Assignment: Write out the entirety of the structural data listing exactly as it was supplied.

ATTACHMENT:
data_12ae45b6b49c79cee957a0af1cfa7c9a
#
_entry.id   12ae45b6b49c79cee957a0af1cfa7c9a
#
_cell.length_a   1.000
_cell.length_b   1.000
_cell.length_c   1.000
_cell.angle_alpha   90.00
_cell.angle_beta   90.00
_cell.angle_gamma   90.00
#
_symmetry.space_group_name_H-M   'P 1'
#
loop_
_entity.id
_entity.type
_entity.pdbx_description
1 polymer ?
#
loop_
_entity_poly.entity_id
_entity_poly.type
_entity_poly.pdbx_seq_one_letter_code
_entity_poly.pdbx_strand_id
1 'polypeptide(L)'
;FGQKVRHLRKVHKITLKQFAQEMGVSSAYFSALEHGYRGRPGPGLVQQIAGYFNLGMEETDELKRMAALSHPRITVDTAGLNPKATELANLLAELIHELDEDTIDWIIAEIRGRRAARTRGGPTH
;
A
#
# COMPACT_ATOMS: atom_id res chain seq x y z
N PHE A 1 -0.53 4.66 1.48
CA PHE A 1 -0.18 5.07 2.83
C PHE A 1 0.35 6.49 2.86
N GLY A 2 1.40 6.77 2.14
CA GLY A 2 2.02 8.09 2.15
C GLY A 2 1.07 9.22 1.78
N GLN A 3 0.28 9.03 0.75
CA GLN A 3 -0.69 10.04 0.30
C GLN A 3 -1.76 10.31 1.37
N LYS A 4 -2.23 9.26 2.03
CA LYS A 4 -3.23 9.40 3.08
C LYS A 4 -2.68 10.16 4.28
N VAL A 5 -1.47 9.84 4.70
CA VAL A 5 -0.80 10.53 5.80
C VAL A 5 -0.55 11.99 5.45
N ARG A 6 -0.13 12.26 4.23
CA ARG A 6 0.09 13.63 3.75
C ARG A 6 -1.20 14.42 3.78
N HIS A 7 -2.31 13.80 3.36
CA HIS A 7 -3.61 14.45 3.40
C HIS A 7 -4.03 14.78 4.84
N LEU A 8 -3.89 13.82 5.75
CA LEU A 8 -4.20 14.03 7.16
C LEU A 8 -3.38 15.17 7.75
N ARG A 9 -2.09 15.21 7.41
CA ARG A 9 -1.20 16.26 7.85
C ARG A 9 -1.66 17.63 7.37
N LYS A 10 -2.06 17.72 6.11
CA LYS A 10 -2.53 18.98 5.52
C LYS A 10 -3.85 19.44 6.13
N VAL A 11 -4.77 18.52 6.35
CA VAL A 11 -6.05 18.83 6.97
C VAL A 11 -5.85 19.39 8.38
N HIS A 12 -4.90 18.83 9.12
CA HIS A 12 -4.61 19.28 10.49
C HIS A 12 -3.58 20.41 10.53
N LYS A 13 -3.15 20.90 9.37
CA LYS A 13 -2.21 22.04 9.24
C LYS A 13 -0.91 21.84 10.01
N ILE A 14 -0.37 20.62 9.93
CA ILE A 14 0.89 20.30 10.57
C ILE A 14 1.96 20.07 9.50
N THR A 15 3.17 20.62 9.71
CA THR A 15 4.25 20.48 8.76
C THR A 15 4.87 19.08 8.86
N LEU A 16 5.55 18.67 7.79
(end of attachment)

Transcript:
data_12ae45b6b49c79cee957a0af1cfa7c9a
#
_entry.id   12ae45b6b49c79cee957a0af1cfa7c9a
#
_cell.length_a   1.000
_cell.length_b   1.000
_cell.length_c   1.000
_cell.angle_alpha   90.00
_cell.angle_beta   90.00
_cell.angle_gamma   90.00
#
_symmetry.space_group_name_H-M   'P 1'
#
loop_
_entity.id
_entity.type
_entity.pdbx_description
1 polymer ?
#
loop_
_entity_poly.entity_id
_entity_poly.type
_entity_poly.pdbx_seq_one_letter_code
_entity_poly.pdbx_strand_id
1 'polypeptide(L)'
;FGQKVRHLRKVHKITLKQFAQEMGVSSAYFSALEHGYRGRPGPGLVQQIAGYFNLGMEETDELKRMAALSHPRITVDTAGLNPKATELANLLAELIHELDEDTIDWIIAEIRGRRAARTRGGPTH
;
A
#
# COMPACT_ATOMS: atom_id res chain seq x y z
N PHE A 1 -0.53 4.66 1.48
CA PHE A 1 -0.18 5.07 2.83
C PHE A 1 0.35 6.49 2.86
N GLY A 2 1.40 6.77 2.14
CA GLY A 2 2.02 8.09 2.15
C GLY A 2 1.07 9.22 1.78
N GLN A 3 0.28 9.03 0.75
CA GLN A 3 -0.69 10.04 0.30
C GLN A 3 -1.76 10.31 1.37
N LYS A 4 -2.23 9.26 2.03
CA LYS A 4 -3.23 9.40 3.08
C LYS A 4 -2.68 10.16 4.28
N VAL A 5 -1.47 9.84 4.70
CA VAL A 5 -0.80 10.53 5.80
C VAL A 5 -0.55 11.99 5.45
N ARG A 6 -0.13 12.26 4.23
CA ARG A 6 0.09 13.63 3.75
C ARG A 6 -1.20 14.42 3.78
N HIS A 7 -2.31 13.80 3.36
CA HIS A 7 -3.61 14.45 3.40
C HIS A 7 -4.03 14.78 4.84
N LEU A 8 -3.89 13.82 5.75
CA LEU A 8 -4.20 14.03 7.16
C LEU A 8 -3.38 15.17 7.75
N ARG A 9 -2.09 15.21 7.41
CA ARG A 9 -1.20 16.26 7.85
C ARG A 9 -1.66 17.63 7.37
N LYS A 10 -2.06 17.72 6.11
CA LYS A 10 -2.53 18.98 5.52
C LYS A 10 -3.85 19.44 6.13
N VAL A 11 -4.77 18.52 6.35
CA VAL A 11 -6.05 18.83 6.97
C VAL A 11 -5.85 19.39 8.38
N HIS A 12 -4.90 18.83 9.12
CA HIS A 12 -4.61 19.28 10.49
C HIS A 12 -3.58 20.41 10.53
N LYS A 13 -3.15 20.90 9.37
CA LYS A 13 -2.21 22.04 9.24
C LYS A 13 -0.91 21.84 10.01
N ILE A 14 -0.37 20.62 9.93
CA ILE A 14 0.89 20.30 10.57
C ILE A 14 1.96 20.07 9.50
N THR A 15 3.17 20.62 9.71
CA THR A 15 4.25 20.48 8.76
C THR A 15 4.87 19.08 8.86
N LEU A 16 5.55 18.67 7.79